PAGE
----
Air leakage through building assemblies can move large quantities of water vapor and is a major factor in many vapor-related moisture problems. Building envelopes should be designed and constructed to reduce air leakage from inside to outside in cold climates, and from outside to inside in hot-humid climates. To achieve this objective, the big air leaks in the building’s envelope must be sealed. Most insulation will not stop air leaks. In addition, a suitable air-barrier system should be carefully considered and installed during the construction of the home.
Any one or a combination of the following drives air leakage:
Wind and stack effect-driven air leakage is best handled by the use of air barriers. HVAC equipment should be properly installed, and seams and connections in the distribution piping should be sealed airtight.
There are a few precautions worth mentioning when the building envelope is “tightened.”
First, the use of air barriers and air-leakage sealing practices can reduce the supply of combustion air for fuel-fired equipment (oil or gas furnaces, gas water heaters, gas dryers, etc.) located within the conditioned space. This can result in negative pressure and back-drafting of combustion products. The operation of spot exhaust fans (kitchen or bath), whole-house exhaust ventilation, and even the stack effect can also cause depressurization of the indoor space near combustion equipment and lead to back-drafting and the introduction of combustion products into the home, such as carbon monoxide. Because of these health and safety concerns, sealed combustion equipment is often installed when the house is “tight.”
Second, mechanical ventilation may be required or recommended to address other consequences of tightening the building envelope, such as IAQ (indoor air quality) and humidity control. For example, modern residential building codes still permit the use of operable windows as a means of providing fresh-air ventilation, though this has been contested in recent years. It may be risky to rely solely on the behavior of the occupant to provide adequate ventilation in this manner in the absence of higher levels of natural ventilation.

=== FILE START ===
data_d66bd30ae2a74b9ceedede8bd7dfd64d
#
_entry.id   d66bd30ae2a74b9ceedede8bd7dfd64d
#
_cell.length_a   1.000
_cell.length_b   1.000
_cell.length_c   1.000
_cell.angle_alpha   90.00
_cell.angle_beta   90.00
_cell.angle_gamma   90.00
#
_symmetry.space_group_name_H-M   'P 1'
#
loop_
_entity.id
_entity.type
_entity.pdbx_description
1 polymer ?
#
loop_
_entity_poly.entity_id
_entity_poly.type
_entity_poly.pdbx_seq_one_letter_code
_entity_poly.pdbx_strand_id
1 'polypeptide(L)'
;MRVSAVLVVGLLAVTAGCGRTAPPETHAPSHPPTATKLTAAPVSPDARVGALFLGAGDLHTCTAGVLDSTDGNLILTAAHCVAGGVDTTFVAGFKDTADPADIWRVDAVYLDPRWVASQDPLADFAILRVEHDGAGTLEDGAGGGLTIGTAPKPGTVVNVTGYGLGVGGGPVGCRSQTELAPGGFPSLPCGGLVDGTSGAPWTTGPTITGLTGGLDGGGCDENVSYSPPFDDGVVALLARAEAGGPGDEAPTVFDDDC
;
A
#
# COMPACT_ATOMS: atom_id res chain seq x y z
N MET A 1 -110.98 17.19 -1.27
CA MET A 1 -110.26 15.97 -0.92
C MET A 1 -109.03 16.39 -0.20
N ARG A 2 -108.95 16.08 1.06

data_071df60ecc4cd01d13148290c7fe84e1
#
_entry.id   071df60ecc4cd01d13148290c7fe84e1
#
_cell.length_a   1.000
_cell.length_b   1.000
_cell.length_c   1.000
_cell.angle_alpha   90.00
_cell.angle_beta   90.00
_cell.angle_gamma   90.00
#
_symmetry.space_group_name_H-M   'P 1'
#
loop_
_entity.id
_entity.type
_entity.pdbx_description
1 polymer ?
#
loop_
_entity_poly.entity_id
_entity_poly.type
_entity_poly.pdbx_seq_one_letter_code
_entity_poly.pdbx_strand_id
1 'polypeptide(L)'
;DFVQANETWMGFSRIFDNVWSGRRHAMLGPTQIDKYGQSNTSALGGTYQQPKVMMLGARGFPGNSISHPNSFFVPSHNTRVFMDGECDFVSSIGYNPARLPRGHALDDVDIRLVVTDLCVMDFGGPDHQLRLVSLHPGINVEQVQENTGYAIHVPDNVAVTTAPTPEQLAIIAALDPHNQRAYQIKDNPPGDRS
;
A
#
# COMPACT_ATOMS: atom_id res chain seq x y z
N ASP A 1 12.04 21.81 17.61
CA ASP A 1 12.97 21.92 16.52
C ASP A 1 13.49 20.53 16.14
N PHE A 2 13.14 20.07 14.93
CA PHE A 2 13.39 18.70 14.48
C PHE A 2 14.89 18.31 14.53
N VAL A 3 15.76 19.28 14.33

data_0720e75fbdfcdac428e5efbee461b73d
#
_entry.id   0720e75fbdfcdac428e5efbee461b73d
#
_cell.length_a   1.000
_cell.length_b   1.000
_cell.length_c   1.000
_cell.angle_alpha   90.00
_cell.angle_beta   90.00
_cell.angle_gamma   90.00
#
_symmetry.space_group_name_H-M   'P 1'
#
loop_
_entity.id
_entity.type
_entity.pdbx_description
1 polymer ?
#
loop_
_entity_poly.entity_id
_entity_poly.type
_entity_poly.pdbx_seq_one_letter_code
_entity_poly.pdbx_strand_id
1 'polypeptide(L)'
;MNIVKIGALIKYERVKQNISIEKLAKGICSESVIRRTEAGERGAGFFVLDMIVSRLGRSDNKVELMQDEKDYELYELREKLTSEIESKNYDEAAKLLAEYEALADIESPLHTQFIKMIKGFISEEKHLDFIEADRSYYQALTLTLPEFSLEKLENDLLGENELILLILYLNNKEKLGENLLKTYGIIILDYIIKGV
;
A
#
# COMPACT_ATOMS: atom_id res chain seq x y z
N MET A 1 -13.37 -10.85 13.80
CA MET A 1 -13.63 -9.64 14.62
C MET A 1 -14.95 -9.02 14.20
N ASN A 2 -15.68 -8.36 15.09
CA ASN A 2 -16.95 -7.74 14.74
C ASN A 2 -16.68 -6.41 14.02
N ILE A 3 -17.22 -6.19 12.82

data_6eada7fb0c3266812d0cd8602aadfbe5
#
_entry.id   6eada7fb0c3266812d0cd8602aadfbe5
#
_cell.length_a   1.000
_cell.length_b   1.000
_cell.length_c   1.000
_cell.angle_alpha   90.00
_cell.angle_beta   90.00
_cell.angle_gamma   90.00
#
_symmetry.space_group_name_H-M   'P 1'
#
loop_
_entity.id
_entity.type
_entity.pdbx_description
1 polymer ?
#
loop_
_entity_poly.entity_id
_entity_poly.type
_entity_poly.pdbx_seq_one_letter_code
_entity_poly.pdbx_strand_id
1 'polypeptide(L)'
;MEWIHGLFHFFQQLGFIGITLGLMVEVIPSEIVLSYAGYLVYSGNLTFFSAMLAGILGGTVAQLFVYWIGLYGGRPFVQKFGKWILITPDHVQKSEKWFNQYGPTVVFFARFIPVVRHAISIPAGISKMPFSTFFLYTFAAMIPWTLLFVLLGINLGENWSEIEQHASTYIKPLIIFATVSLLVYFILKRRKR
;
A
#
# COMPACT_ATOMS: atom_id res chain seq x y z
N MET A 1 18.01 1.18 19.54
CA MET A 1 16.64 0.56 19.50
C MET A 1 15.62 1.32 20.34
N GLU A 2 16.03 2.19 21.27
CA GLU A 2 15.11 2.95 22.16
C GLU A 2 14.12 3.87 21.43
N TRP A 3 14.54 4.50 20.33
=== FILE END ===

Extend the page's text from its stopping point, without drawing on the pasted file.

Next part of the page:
As a final precaution, air-barrier materials must also be considered in terms of their impact on vapor movement and water shedding. For instance, if an air barrier is used on the exterior of the wall as a weather barrier underneath cladding or housewrap, it must have adequate water-resistant qualities. And if an air barrier is used on the inside of a wall in a hot-humid climate, it needs to be a permeable material and not one that will prevent vapor from drying to the inside.
Air sealing is important because air carries both moisture and energy, usually in the direction that the homeowner does not want. Air leaks can carry hot, humid outdoor air into the house in the summertime. Air leaks can carry warm, moist air from a bathroom into the cool attic in the winter.
Your client will probably already know that air can leak in and out of their house through small openings around doors and windows, and through a fireplace chimney. Air can leak into the house from unconditioned spaces, such as the attic, basement and crawlspace. What your client might not be fully aware of are the other pathways for air leakage, including:
Air sealing is an essential first step. It is important to stop the air leakage prior to adding insulation in these particular areas because the insulation might make the pathways hidden and difficult to access.
Because these leakage pathways exist due to the tendency of warm air to rise and cool air to fall, the attic is often the best place to find air leaks and seal them up. Usually, adding more insulation at the attic floor area will not stop leaks because the air will flow through and around the insulation. Most insulation will not stop air leaks.
Look for Big Air Leaks
To ensure that an air barrier functions as intended, leaks in the building envelope and air barrier system must be reasonably controlled. The methods are generally low-tech and common-sense oriented.
Current building codes (such as the IRC 2006) require air sealing around the following areas:
Sealing materials include acceptable air-barrier materials and durable caulks, weatherstripping, sealants, tapes and gaskets, as appropriate. The material could be a suitable film or solid material.
The above list is exhaustive. All obvious air-leakage pathways should be sealed. Yet, practicality suggests that the major focus should be on the big leaks and big holes.
Big leakage points that should be air-sealed include:
Major leakage points in a house are illustrated. Property inspectors should look here.
Air Sealing from the Attic
It is important to seal up the air leakage pathways between the living space and the attic space, especially before your client adds any insulation in the attic.
The materials for sealing air-leakage pathways should be products that are durable and compatible with the joined materials, especially around hot surfaces. Examples include:
This is a content preview space you can use to get your audience interested in what you have to say so they can’t wait to learn and read more. Pull out the most interesting detail that appears on the page and write it here.